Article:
German Website Offers “Rate-A-Priest” (and “Rate-A-Pope”)

The Catholic Church in Germany has been through a lot recently. A new website attempts to capitalize on the turmoil:

You can rate your restaurant meal, your make-up, your teacher online and now in Germany your priest.

Hirtenbarometer or the “shepherds’ barometer” is the first online platform where priests can be rated for their performance at church services, on projects for youths and the elderly, on their credibility and on how up to date they are.

… Ratings for priests on the site are represented by sheep, whose woolly coats range from white to black to visually express a priest’s rating. The pope and other prominent German priests so far sport light to middle grey wool. [Reuters]

I poked around the website and found Pope Benedict’s rating:

And here are the details:

Of course, it’s always easier to “rate” other people than it is to acknowledge our own faults.

What do you think — is this a completely bad idea, or does it have some merits?



  • Davide

    @ Tom Peters not only do I think this is a “completely bad idea” I think it is insanely stupid idea. I bet you 5 bucks the people who came up with this can not name the four gospels; the five precepts of the church nor the seven sacraments. However I bet if you look in their little black {German} book you will find the names of every German priest that has been accused of molesting children. This is what it’s all about isn’t it?

  • tz1

    There is some merit, but not in a grade type scale.

    For me I have a problem in that the most reverent churches are uncharitable, and the ones that are the most charitable are the least reverent (e.g. don’t change the words to the Agnus Dei!). helps find masses, but some congregations prefer the more touchy-feely participate as in actively type services, others have the more quiet, meditative ones. Some align with the GIRM, others see how far they can stretch things (on rare occasions past the breaking point).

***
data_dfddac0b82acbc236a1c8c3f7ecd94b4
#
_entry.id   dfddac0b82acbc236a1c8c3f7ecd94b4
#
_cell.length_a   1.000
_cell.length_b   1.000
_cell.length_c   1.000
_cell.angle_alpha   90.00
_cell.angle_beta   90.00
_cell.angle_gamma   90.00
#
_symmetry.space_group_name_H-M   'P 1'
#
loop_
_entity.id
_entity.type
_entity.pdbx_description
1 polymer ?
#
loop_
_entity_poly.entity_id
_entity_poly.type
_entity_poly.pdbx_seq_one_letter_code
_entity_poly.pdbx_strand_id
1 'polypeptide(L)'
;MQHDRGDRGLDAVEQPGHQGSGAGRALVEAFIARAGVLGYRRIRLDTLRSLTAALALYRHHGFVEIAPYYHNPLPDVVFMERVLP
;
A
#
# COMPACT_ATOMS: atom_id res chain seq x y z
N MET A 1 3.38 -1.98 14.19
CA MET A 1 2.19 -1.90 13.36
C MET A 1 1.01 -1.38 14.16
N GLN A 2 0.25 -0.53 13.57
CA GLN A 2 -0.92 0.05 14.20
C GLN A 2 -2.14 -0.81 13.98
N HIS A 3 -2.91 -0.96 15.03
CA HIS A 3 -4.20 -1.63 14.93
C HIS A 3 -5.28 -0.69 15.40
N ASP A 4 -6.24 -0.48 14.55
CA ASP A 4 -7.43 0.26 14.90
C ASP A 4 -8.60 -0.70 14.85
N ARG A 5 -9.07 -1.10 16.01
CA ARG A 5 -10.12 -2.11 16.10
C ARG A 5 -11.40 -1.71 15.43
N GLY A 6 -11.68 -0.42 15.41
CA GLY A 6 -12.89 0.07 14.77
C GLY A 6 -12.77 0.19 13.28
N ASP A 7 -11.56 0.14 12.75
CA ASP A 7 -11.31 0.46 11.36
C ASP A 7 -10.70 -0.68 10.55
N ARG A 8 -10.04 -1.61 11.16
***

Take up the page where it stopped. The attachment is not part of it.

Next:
• Bill

    Completely bad idea. It’s not up to us to judge, rate, or vote on priests, bishops, or other ordained ministers.

    I notice that the Web site very carefully avoids identifying who is behind this. Perhaps they are afraid of being rated.

    It would have been interesting had you posted a similar poll here so readers could vote on this Shepherd’s Barometer.

  • George

    I would be interested to see a good homily rating as many are put one to sleep dreadful. Ratings for caring and kindness could be useful as well.

  • Kathy Schiffer

    This is completely disrespectful. Imagine a website where one could “Rate Your Boss” or “Rate Your Next Door Neighbor” or “Rate Your Mother.” Priests are people, too. Pray for them, and unless there’s a serious problem with orthodoxy, keep the bashing to yourself.

  • Micah

    I’m tempted to say this has some merit, but as much as I’d like some way of knowing which priests I should trust, I don’t think I trust the public to know the proper criteria for such things. Also, we all have a tendency to do things like this only when we have complaints; just like apartment ratings, I’m afraid these would be strongly negative by nature.

    • greg smith

      Hi Micah ~ Others may be “strongly negative by nature” but if the scale of 1-6, I’d rate my pastor as a 10. Every parish should be as fortunate as ours. ~ Greg



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